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Commission Document Attachment





DECEMBER 12, 2013

Before 2013, you didn’t need anyone’s permission to take the phone you had bought and paid for
to another provider’s network. You could “unlock” your phone yourself. But then the Librarian of
Congress decided to solve a problem that didn’t exist, putting formerly innocuous conduct in the
crosshairs of copyright law. Consequently, as ridiculous as it sounds, American consumers can face jail
time for unlocking their cellphones.
For consumers, today’s agreement on wireless device unlocking is a half-step forward.
Industrywide adoption of these guidelines should make the unlocking process easier to navigate. But this
agreement does not solve many of the problems resulting from the Librarian of Congress’s decision. It
does not empower consumers to unlock phones themselves, but instead keeps carriers in control of the
process. If a consumer forgets to unlock his cellphone before recycling it, carriers can still charge that
new, legal owner an unlocking fee. If a consumer needs to travel abroad for business or to visit his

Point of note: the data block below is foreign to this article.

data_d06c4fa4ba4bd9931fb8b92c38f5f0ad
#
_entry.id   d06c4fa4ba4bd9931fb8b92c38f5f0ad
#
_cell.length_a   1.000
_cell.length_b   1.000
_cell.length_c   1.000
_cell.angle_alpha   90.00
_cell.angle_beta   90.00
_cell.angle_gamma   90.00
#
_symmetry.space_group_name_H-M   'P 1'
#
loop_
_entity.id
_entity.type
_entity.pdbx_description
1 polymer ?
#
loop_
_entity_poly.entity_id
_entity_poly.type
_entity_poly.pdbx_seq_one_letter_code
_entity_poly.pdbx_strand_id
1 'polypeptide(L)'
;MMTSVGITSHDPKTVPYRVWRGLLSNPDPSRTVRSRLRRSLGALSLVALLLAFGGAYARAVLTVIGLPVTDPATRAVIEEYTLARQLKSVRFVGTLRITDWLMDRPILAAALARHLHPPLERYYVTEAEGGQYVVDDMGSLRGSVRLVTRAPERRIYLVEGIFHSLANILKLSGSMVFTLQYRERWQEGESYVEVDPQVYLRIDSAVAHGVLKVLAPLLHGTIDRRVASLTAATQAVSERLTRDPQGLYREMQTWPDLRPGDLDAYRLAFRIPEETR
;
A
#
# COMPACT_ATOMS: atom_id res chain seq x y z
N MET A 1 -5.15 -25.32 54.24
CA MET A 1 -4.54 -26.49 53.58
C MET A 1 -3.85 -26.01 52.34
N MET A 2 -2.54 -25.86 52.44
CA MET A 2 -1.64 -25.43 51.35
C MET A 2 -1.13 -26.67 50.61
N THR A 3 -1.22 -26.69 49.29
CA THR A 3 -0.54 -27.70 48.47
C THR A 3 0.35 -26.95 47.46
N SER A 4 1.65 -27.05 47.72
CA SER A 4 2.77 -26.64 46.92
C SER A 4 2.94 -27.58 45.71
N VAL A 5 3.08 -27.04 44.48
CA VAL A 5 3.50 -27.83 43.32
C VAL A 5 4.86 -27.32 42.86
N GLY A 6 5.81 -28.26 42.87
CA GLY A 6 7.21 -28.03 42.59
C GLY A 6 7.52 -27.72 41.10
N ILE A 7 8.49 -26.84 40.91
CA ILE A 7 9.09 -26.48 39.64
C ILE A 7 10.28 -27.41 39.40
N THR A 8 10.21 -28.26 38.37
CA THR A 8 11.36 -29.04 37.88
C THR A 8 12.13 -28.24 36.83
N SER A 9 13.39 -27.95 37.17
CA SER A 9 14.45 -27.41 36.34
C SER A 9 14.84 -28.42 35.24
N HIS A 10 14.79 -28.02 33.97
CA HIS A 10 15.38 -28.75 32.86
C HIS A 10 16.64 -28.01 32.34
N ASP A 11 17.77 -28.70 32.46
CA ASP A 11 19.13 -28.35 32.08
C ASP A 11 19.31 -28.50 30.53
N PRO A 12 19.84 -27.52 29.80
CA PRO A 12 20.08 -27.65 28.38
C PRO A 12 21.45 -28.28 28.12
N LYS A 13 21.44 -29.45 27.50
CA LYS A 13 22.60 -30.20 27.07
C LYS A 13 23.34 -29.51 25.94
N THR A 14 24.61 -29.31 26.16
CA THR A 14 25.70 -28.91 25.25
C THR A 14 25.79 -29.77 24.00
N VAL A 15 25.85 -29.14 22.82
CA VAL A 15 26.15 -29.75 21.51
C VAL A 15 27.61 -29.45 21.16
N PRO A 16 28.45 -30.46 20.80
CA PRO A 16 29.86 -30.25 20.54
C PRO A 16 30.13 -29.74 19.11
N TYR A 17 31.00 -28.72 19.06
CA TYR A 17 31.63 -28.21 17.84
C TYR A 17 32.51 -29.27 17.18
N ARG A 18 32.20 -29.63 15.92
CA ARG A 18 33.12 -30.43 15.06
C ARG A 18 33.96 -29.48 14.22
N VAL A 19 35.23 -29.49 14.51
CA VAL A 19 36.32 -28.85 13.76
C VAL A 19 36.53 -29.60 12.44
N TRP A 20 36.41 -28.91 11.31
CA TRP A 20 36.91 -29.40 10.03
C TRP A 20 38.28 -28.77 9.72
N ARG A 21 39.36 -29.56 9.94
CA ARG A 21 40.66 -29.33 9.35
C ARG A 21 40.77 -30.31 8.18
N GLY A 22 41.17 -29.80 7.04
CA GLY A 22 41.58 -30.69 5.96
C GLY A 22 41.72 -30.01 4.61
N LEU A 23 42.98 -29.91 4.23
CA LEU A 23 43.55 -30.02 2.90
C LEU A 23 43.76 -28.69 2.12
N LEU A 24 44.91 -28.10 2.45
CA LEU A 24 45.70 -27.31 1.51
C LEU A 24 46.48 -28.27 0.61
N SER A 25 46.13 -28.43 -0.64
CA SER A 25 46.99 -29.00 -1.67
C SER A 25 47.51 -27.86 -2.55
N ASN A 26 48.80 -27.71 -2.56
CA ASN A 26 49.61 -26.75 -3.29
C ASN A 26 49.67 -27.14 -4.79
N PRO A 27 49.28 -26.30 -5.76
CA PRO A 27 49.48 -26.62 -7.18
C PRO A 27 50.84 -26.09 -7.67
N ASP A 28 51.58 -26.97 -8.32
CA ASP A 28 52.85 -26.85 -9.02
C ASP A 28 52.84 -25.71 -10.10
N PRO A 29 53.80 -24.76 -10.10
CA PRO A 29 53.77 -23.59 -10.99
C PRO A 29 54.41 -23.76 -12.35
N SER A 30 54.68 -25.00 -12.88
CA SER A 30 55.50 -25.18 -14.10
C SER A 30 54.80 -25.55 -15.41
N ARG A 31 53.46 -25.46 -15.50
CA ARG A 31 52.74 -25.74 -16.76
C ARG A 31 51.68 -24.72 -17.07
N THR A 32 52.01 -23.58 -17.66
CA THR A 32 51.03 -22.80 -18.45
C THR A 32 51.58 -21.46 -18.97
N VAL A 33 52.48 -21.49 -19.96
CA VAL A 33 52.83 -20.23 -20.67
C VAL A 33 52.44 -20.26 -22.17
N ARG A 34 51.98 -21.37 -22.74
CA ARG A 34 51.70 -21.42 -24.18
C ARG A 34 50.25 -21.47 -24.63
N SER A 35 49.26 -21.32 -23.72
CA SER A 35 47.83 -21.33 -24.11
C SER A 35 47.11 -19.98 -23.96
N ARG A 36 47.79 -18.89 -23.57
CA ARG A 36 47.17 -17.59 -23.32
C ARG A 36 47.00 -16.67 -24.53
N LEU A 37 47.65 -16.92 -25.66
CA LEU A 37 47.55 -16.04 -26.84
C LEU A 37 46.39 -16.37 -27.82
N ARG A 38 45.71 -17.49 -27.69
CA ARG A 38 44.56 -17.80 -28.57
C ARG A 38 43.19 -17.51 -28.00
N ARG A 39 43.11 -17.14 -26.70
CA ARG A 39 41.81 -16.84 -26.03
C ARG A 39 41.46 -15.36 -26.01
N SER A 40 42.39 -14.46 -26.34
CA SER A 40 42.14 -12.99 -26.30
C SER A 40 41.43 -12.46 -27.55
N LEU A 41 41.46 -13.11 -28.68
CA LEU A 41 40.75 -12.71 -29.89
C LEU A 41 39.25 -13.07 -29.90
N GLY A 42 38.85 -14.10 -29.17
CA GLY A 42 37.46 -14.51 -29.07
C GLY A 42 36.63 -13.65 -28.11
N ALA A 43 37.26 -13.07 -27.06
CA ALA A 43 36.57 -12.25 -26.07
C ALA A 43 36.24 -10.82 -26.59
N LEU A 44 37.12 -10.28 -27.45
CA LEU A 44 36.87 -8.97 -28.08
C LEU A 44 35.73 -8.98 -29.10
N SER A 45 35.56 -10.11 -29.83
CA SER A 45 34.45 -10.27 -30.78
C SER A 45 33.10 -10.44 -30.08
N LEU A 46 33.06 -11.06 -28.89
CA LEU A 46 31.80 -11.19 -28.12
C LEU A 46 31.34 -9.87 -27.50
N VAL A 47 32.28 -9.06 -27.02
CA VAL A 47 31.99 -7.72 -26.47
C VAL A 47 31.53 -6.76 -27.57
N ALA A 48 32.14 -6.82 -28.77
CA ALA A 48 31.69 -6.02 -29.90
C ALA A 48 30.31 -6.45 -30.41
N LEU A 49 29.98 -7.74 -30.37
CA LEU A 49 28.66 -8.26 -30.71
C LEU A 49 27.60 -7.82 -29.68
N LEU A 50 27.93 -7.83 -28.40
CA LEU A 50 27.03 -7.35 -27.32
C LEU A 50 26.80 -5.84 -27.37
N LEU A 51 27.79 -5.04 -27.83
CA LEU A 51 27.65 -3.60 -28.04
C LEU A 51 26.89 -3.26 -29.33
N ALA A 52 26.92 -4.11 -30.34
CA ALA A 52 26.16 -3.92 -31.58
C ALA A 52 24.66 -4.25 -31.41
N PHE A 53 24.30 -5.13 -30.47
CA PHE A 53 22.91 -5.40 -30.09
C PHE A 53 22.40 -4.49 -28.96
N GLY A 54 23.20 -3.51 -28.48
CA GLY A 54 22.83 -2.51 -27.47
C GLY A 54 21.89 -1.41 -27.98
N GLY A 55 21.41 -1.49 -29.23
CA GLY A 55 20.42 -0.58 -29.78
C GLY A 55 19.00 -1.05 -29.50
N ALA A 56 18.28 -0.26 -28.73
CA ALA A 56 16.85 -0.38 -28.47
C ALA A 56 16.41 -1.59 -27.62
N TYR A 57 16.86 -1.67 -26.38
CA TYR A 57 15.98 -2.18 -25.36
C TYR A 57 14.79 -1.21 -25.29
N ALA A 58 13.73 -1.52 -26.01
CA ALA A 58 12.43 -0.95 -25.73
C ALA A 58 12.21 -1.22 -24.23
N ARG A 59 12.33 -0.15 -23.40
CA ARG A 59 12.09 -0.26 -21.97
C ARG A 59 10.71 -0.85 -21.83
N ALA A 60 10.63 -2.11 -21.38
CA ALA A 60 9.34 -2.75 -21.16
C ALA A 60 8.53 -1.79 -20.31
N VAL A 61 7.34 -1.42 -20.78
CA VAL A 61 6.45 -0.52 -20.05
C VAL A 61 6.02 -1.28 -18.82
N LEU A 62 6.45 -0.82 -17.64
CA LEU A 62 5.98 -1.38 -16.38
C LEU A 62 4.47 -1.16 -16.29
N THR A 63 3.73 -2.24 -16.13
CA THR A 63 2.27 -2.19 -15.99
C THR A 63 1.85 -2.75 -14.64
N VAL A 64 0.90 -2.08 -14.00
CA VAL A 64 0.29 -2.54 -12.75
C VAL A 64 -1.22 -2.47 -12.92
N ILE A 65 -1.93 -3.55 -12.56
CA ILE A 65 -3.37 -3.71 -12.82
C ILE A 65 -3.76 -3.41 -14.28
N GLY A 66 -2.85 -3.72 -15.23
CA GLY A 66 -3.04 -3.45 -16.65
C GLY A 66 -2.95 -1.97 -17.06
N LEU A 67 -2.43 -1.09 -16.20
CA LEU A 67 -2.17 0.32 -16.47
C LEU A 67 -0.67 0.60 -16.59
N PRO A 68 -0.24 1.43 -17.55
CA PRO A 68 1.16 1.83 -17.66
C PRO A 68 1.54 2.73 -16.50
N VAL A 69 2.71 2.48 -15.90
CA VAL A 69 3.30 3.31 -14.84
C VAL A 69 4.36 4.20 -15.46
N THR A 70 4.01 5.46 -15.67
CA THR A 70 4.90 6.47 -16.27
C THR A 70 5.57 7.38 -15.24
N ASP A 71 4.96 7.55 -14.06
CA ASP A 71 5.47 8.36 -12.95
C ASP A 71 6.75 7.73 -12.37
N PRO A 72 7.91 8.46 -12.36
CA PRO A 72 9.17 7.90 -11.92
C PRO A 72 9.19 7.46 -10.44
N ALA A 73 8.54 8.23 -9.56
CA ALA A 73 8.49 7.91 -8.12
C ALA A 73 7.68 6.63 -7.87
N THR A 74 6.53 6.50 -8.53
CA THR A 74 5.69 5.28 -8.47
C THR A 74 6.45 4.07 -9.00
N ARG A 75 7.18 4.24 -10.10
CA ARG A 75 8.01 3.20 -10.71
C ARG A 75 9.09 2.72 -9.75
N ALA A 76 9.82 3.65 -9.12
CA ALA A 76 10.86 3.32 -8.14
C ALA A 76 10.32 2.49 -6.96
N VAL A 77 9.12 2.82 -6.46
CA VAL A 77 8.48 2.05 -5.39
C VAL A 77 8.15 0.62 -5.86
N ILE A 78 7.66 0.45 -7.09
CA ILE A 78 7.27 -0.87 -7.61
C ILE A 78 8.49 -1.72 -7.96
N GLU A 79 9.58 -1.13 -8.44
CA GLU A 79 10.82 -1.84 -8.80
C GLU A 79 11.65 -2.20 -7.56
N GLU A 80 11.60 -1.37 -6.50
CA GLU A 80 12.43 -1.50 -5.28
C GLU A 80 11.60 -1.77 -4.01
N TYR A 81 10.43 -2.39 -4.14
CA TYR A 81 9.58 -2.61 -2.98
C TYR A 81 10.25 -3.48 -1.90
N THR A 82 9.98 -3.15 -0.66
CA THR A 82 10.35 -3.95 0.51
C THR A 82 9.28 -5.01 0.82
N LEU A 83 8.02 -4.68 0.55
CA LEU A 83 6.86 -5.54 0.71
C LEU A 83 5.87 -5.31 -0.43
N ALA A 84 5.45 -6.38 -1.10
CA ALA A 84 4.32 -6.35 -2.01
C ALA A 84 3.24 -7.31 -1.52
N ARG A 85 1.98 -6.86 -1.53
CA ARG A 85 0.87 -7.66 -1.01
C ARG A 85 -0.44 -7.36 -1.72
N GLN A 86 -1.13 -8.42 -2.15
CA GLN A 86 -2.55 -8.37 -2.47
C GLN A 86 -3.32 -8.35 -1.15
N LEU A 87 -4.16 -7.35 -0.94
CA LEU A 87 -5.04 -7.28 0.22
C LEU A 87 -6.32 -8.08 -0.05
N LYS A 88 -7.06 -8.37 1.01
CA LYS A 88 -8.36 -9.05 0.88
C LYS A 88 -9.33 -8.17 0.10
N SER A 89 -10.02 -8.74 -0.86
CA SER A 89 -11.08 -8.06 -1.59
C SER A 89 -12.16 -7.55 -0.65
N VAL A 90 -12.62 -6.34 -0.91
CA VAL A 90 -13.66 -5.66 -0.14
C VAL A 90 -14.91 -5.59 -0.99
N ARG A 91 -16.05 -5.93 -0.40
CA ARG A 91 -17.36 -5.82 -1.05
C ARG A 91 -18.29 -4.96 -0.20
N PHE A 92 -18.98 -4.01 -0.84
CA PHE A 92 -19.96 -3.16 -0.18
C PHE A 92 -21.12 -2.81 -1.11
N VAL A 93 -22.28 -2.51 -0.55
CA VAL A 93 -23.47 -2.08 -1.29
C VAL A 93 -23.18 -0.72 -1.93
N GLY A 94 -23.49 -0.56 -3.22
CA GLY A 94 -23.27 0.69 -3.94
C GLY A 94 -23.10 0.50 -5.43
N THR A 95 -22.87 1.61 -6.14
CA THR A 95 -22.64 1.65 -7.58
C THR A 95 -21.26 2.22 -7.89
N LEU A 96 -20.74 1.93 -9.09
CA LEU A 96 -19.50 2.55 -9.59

family, he cannot get low rates from a foreign provider without his domestic carrier’s say-so. And if a
low-income consumer thinks his prepaid plan doesn’t have a contract—well, apparently his carrier can
make him wait a year before unlocking the phone.
Most importantly, today’s agreement does not resolve the fundamental problem with federal law.
No matter what we do here at the FCC, we cannot ourselves exempt unlocking cellphones or other
wireless communications devices from the constraints of the Digital Millennium Copyright Act. Only
Congress can do that. There are ongoing bipartisan efforts in the U.S. House and Senate to pass a
permanent fix to the law. I have previously voiced my support for those efforts, and I hope today’s
industry agreement will help expedite—not slow down—that process.
I thank Michael Janson, Pramesh Jobanputra, and Roger Sherman for putting together today’s
presentation and look forward to monitoring the impact of this industry agreement as we move forward.

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